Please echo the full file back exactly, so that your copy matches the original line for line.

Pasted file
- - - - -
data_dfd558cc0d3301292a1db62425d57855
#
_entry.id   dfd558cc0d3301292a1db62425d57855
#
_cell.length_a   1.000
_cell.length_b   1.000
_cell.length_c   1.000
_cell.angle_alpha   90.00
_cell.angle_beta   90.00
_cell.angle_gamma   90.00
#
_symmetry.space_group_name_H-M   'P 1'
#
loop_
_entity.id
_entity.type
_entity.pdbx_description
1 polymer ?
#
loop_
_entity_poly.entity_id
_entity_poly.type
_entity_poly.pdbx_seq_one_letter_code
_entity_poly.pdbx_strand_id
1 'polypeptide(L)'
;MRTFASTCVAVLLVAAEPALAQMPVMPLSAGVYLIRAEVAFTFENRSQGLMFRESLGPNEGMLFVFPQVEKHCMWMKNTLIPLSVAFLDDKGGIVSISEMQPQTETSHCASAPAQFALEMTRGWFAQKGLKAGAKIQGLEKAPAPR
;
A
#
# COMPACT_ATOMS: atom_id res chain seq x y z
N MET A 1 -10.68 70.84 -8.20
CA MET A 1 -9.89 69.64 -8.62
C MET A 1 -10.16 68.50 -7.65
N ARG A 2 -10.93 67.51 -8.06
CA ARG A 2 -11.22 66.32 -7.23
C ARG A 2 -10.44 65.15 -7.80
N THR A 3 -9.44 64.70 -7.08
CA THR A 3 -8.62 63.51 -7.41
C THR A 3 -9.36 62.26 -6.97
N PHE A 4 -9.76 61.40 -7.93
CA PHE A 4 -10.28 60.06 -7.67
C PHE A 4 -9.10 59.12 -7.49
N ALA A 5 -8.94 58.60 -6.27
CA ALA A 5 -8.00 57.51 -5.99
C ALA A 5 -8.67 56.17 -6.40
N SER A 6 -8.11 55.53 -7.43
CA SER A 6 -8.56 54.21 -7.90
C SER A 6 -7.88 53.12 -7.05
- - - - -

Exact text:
data_dfd558cc0d3301292a1db62425d57855
#
_entry.id   dfd558cc0d3301292a1db62425d57855
#
_cell.length_a   1.000
_cell.length_b   1.000
_cell.length_c   1.000
_cell.angle_alpha   90.00
_cell.angle_beta   90.00
_cell.angle_gamma   90.00
#
_symmetry.space_group_name_H-M   'P 1'
#
loop_
_entity.id
_entity.type
_entity.pdbx_description
1 polymer ?
#
loop_
_entity_poly.entity_id
_entity_poly.type
_entity_poly.pdbx_seq_one_letter_code
_entity_poly.pdbx_strand_id
1 'polypeptide(L)'
;MRTFASTCVAVLLVAAEPALAQMPVMPLSAGVYLIRAEVAFTFENRSQGLMFRESLGPNEGMLFVFPQVEKHCMWMKNTLIPLSVAFLDDKGGIVSISEMQPQTETSHCASAPAQFALEMTRGWFAQKGLKAGAKIQGLEKAPAPR
;
A
#
# COMPACT_ATOMS: atom_id res chain seq x y z
N MET A 1 -10.68 70.84 -8.20
CA MET A 1 -9.89 69.64 -8.62
C MET A 1 -10.16 68.50 -7.65
N ARG A 2 -10.93 67.51 -8.06
CA ARG A 2 -11.22 66.32 -7.23
C ARG A 2 -10.44 65.15 -7.80
N THR A 3 -9.44 64.70 -7.08
CA THR A 3 -8.62 63.51 -7.41
C THR A 3 -9.36 62.26 -6.97
N PHE A 4 -9.76 61.40 -7.93
CA PHE A 4 -10.28 60.06 -7.67
C PHE A 4 -9.10 59.12 -7.49
N ALA A 5 -8.94 58.60 -6.27
CA ALA A 5 -8.00 57.51 -5.99
C ALA A 5 -8.67 56.17 -6.40
N SER A 6 -8.11 55.53 -7.43
CA SER A 6 -8.56 54.21 -7.90
C SER A 6 -7.88 53.12 -7.05